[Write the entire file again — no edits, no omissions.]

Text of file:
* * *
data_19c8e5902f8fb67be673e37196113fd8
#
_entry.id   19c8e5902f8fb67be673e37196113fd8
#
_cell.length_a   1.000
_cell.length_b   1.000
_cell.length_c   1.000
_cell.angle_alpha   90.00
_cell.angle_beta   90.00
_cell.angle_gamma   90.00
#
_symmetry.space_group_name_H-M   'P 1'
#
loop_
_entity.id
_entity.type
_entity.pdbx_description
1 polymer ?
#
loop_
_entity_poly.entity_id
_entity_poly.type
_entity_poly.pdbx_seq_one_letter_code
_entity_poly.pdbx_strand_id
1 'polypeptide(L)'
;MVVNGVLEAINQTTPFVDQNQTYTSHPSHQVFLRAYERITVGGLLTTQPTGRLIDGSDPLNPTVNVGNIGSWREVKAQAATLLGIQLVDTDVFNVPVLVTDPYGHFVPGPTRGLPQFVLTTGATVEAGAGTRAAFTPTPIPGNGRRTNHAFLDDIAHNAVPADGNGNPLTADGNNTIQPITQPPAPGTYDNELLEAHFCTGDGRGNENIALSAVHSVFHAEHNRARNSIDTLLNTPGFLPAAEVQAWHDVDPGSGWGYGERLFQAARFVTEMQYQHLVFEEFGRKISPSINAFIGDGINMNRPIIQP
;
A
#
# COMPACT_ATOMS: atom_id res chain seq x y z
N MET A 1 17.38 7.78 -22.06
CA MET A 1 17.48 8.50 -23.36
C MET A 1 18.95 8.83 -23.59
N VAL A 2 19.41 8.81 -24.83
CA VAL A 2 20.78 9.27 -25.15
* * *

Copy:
data_19c8e5902f8fb67be673e37196113fd8
#
_entry.id   19c8e5902f8fb67be673e37196113fd8
#
_cell.length_a   1.000
_cell.length_b   1.000
_cell.length_c   1.000
_cell.angle_alpha   90.00
_cell.angle_beta   90.00
_cell.angle_gamma   90.00
#
_symmetry.space_group_name_H-M   'P 1'
#
loop_
_entity.id
_entity.type
_entity.pdbx_description
1 polymer ?
#
loop_
_entity_poly.entity_id
_entity_poly.type
_entity_poly.pdbx_seq_one_letter_code
_entity_poly.pdbx_strand_id
1 'polypeptide(L)'
;MVVNGVLEAINQTTPFVDQNQTYTSHPSHQVFLRAYERITVGGLLTTQPTGRLIDGSDPLNPTVNVGNIGSWREVKAQAATLLGIQLVDTDVFNVPVLVTDPYGHFVPGPTRGLPQFVLTTGATVEAGAGTRAAFTPTPIPGNGRRTNHAFLDDIAHNAVPADGNGNPLTADGNNTIQPITQPPAPGTYDNELLEAHFCTGDGRGNENIALSAVHSVFHAEHNRARNSIDTLLNTPGFLPAAEVQAWHDVDPGSGWGYGERLFQAARFVTEMQYQHLVFEEFGRKISPSINAFIGDGINMNRPIIQP
;
A
#
# COMPACT_ATOMS: atom_id res chain seq x y z
N MET A 1 17.38 7.78 -22.06
CA MET A 1 17.48 8.50 -23.36
C MET A 1 18.95 8.83 -23.59
N VAL A 2 19.41 8.81 -24.83
CA VAL A 2 20.78 9.27 -25.15